Because of its constant movement in and out the feather lasts longer than on other cat toys, and it comes with replacement feathers to ensure if it is destroyed by your crafty cat, they are easily replaced. One slight issue is that some owners have reported that the feather can get stuck inside – although it's simple enough to fix just by dislodging it with a pencil.
You can set it so the toy comes to life every four hours, perfect for stimulating a cat left on its own during the day. And even when it's off, the ball on the track still works, so it can provide amusement even when unpowered. With users saying that even cats that are usually uninterested by toys are drawn to this one, this is a great toy to keep your moggie amused and stimulated while you are out and about.
Smart Cat Peek-A-Prize Toy Box
Best for curious cats
Primary exercise: Paw fishing and hunting | Average price: Medium | Kitten-friendly?: Yes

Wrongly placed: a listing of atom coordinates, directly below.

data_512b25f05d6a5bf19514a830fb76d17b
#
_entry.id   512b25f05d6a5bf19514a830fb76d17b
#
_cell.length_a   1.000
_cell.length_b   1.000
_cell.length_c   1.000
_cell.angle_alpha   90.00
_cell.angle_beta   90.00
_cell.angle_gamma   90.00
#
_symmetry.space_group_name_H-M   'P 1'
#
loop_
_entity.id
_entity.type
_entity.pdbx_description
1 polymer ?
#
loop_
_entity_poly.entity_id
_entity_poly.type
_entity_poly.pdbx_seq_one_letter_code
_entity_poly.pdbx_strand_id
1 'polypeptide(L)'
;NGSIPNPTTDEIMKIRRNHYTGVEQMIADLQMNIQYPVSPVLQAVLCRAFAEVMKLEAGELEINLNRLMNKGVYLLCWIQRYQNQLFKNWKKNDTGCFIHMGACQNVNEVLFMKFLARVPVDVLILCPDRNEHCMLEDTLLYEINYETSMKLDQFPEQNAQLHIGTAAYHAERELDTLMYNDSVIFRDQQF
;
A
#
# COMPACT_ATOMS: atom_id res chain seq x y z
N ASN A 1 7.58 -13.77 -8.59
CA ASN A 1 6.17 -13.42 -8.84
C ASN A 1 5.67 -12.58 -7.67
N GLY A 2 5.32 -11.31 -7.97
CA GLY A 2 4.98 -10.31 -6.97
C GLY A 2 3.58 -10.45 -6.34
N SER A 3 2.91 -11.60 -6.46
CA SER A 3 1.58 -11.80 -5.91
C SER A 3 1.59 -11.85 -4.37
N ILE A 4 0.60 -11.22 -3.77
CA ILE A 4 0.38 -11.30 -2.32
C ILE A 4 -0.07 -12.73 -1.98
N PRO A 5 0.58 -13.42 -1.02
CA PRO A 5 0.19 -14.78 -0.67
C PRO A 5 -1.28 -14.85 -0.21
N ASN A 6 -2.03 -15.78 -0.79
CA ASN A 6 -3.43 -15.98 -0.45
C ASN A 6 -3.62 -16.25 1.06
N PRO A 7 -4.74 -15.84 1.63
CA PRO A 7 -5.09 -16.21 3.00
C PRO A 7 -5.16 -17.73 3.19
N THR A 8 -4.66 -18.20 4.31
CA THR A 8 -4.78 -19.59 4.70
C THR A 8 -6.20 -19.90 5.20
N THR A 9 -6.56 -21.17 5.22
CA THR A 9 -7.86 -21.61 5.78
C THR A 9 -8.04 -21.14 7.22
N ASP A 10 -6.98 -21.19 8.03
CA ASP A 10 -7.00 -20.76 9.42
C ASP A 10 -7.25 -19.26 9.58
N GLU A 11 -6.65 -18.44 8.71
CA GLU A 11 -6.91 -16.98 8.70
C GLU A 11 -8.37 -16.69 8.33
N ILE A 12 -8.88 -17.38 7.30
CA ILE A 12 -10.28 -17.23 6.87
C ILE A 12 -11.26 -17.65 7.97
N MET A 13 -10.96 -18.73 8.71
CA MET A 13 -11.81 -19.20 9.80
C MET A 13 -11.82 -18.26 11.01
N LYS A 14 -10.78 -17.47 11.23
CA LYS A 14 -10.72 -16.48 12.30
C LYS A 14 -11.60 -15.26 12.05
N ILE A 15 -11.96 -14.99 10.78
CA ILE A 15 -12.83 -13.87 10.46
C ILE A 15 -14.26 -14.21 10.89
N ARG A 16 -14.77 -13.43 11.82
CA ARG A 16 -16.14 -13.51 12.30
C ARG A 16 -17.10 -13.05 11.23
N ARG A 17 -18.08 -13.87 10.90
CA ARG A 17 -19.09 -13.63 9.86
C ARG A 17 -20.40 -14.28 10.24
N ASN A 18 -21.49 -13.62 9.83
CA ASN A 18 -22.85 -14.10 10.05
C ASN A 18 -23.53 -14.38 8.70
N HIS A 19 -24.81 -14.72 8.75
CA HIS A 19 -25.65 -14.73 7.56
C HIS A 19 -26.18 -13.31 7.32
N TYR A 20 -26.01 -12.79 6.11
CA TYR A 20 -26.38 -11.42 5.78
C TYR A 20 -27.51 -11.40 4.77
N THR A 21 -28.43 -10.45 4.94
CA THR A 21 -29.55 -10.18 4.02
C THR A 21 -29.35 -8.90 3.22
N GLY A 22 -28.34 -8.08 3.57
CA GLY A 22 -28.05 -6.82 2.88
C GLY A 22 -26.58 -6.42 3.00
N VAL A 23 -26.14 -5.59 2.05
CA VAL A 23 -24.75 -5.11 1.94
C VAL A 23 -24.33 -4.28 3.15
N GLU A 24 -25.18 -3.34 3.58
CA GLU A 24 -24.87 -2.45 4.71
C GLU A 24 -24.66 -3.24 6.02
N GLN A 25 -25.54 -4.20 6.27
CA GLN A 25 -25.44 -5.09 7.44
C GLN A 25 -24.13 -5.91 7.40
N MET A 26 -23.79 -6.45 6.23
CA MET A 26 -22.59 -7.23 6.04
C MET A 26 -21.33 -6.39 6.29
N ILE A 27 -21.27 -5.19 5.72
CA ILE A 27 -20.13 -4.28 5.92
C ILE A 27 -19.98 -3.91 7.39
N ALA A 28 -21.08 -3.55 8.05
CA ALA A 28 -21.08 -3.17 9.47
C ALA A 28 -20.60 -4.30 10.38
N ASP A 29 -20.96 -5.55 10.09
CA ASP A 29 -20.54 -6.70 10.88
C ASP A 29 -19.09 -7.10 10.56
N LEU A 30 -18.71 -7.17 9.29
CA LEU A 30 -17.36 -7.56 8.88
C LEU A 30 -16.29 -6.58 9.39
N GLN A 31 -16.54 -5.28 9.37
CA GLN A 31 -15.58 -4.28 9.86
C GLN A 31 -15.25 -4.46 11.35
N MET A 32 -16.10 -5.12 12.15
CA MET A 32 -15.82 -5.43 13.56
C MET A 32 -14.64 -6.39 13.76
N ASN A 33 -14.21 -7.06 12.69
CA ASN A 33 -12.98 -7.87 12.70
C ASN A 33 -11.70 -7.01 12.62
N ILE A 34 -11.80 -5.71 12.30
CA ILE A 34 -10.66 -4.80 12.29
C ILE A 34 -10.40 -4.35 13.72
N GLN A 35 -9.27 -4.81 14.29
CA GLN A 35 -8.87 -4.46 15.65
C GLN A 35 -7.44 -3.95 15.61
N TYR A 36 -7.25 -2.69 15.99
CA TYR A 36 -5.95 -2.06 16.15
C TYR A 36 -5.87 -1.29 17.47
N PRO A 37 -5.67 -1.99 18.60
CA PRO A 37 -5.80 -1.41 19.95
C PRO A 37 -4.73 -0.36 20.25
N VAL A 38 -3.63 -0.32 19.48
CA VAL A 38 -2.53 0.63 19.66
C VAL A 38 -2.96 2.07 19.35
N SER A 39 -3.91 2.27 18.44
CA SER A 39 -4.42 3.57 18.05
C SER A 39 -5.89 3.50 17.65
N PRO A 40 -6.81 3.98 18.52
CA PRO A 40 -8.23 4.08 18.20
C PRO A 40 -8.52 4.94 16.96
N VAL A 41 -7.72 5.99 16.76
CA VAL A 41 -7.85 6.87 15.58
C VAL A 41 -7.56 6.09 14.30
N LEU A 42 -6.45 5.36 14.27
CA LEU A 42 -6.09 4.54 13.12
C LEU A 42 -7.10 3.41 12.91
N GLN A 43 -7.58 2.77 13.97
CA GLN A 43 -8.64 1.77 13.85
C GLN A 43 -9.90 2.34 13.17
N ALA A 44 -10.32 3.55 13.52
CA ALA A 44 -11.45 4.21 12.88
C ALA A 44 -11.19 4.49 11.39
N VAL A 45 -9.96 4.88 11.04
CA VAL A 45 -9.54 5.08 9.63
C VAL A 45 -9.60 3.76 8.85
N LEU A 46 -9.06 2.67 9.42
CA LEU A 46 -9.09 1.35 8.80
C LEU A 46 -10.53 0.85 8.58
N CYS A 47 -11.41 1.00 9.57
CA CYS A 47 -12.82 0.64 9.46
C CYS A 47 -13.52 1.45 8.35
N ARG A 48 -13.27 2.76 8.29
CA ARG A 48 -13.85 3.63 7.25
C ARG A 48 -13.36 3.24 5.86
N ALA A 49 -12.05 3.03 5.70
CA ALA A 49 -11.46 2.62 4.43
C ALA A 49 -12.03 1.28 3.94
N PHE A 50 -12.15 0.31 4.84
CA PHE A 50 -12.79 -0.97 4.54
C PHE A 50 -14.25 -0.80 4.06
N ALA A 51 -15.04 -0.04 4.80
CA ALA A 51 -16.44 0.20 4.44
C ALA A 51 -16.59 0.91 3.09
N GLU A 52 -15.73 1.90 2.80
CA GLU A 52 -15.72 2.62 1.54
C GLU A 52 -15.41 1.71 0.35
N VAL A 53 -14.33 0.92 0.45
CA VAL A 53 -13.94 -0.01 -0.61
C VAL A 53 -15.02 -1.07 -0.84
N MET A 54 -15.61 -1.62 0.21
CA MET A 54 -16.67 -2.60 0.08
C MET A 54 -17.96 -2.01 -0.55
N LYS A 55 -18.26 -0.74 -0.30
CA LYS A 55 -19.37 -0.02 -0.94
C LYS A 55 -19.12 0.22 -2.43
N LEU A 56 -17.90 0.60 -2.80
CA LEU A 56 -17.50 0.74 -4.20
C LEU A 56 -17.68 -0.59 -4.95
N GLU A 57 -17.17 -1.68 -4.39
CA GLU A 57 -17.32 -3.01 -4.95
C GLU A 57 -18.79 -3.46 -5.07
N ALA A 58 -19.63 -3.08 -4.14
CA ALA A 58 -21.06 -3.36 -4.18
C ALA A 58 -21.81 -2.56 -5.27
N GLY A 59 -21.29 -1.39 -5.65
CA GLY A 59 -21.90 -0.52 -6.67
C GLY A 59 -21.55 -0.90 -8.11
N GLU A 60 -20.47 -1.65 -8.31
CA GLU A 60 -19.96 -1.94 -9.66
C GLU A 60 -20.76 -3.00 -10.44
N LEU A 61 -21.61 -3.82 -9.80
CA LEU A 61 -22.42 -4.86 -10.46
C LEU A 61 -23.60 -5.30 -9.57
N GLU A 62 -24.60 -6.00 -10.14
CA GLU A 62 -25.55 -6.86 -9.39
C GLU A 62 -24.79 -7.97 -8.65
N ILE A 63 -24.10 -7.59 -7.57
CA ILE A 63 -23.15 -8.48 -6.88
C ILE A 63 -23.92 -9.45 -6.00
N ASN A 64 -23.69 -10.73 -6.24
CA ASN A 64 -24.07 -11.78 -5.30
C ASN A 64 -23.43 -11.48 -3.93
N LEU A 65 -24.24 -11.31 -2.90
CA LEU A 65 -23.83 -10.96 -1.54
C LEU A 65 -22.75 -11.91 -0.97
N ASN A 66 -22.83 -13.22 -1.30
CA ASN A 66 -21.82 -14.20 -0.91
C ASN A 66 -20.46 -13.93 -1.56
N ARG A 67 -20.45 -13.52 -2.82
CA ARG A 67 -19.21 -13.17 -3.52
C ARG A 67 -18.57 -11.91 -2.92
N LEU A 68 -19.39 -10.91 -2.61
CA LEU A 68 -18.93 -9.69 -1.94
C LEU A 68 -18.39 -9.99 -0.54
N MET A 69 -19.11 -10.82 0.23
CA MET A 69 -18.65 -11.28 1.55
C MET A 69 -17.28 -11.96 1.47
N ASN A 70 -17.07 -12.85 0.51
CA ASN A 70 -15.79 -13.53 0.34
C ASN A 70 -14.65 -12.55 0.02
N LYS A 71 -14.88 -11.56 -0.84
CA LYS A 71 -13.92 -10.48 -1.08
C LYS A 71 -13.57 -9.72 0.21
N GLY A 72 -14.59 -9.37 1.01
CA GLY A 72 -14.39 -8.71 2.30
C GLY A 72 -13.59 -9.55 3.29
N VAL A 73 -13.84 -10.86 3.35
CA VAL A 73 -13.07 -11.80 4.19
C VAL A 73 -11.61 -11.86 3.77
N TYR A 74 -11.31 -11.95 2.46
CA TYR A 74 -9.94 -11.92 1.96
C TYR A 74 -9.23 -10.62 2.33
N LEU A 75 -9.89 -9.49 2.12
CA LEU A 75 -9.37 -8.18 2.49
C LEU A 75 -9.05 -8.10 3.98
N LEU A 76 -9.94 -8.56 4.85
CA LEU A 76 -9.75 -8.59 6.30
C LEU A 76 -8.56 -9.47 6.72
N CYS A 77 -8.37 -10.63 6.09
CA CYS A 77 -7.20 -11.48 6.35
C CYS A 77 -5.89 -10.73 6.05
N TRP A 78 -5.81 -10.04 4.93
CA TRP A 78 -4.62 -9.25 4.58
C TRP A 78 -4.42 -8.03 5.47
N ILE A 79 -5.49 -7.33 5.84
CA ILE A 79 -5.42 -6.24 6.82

Curious cats have an instinctual desire to hunt. That’s why they love to watch cracks and crevices, especially when they know something is hiding inside! The Smart Cat Peek-A-Prize Toy Box comes with two toys inside, and designed to develop and encourage your cat’s natural, predatory instincts. Simply hide some of their toys inside the box and your cat will have fun fishing them out. Not only will this stimulate them physically but provide mental stimulation in working out how to get to the objects.
You can swap around the toys in the box for more exciting variety, but only smaller toys would work. If you wanted to treat your feline pals, you could always swap the toys for treats, which will be a delicious incentive.
The Smart Cat Peek-A-Prize Toy Box is ideal for when busy owners have to leave the room for a while or need to pop out. The plus side is, it’s easy to use, simple and doesn’t require batteries! It is rather expensive though, but it’s designed to be sturdy and last long. Besides, once your kitty is digging around, this will keep her occupied and amused for hours.
GingerUP Cat Toy Cat Feather Toys
Best budget cat toy
Primary exercise: Pouncing and jumping | Average price: Cheap | Kitten-friendly?: Yes
The teaser wand is basically just a small toy on the end of a stick (usually suspended by elastic or a piece of string). Think of them as a fishing rod for cats. You can get one for just a few pounds, and they’re almost always a success with all types of cat.